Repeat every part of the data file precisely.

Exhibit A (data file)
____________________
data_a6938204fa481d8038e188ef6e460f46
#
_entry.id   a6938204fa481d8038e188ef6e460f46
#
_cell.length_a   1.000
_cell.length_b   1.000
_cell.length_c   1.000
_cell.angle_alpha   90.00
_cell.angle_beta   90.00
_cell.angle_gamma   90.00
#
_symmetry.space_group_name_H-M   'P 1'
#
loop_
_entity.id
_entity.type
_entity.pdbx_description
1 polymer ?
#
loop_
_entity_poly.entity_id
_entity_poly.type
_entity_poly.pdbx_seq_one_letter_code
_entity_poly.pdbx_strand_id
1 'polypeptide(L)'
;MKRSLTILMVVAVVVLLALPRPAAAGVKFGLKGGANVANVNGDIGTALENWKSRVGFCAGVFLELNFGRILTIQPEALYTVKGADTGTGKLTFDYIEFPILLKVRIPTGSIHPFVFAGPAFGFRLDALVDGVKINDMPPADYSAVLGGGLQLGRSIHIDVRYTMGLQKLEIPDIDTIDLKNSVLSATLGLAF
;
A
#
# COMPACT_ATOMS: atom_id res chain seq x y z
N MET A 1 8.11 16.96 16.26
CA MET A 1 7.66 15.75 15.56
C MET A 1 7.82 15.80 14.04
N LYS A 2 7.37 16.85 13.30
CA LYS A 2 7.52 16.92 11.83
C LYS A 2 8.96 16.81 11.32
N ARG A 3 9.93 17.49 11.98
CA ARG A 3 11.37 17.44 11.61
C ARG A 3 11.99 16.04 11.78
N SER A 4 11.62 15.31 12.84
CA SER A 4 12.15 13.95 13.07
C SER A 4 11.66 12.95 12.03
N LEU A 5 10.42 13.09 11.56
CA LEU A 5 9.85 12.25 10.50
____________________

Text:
data_a6938204fa481d8038e188ef6e460f46
#
_entry.id   a6938204fa481d8038e188ef6e460f46
#
_cell.length_a   1.000
_cell.length_b   1.000
_cell.length_c   1.000
_cell.angle_alpha   90.00
_cell.angle_beta   90.00
_cell.angle_gamma   90.00
#
_symmetry.space_group_name_H-M   'P 1'
#
loop_
_entity.id
_entity.type
_entity.pdbx_description
1 polymer ?
#
loop_
_entity_poly.entity_id
_entity_poly.type
_entity_poly.pdbx_seq_one_letter_code
_entity_poly.pdbx_strand_id
1 'polypeptide(L)'
;MKRSLTILMVVAVVVLLALPRPAAAGVKFGLKGGANVANVNGDIGTALENWKSRVGFCAGVFLELNFGRILTIQPEALYTVKGADTGTGKLTFDYIEFPILLKVRIPTGSIHPFVFAGPAFGFRLDALVDGVKINDMPPADYSAVLGGGLQLGRSIHIDVRYTMGLQKLEIPDIDTIDLKNSVLSATLGLAF
;
A
#
# COMPACT_ATOMS: atom_id res chain seq x y z
N MET A 1 8.11 16.96 16.26
CA MET A 1 7.66 15.75 15.56
C MET A 1 7.82 15.80 14.04
N LYS A 2 7.37 16.85 13.30
CA LYS A 2 7.52 16.92 11.83
C LYS A 2 8.96 16.81 11.32
N ARG A 3 9.93 17.49 11.98
CA ARG A 3 11.37 17.44 11.61
C ARG A 3 11.99 16.04 11.78
N SER A 4 11.62 15.31 12.84
CA SER A 4 12.15 13.95 13.07
C SER A 4 11.66 12.95 12.03
N LEU A 5 10.42 13.09 11.56
CA LEU A 5 9.85 12.25 10.50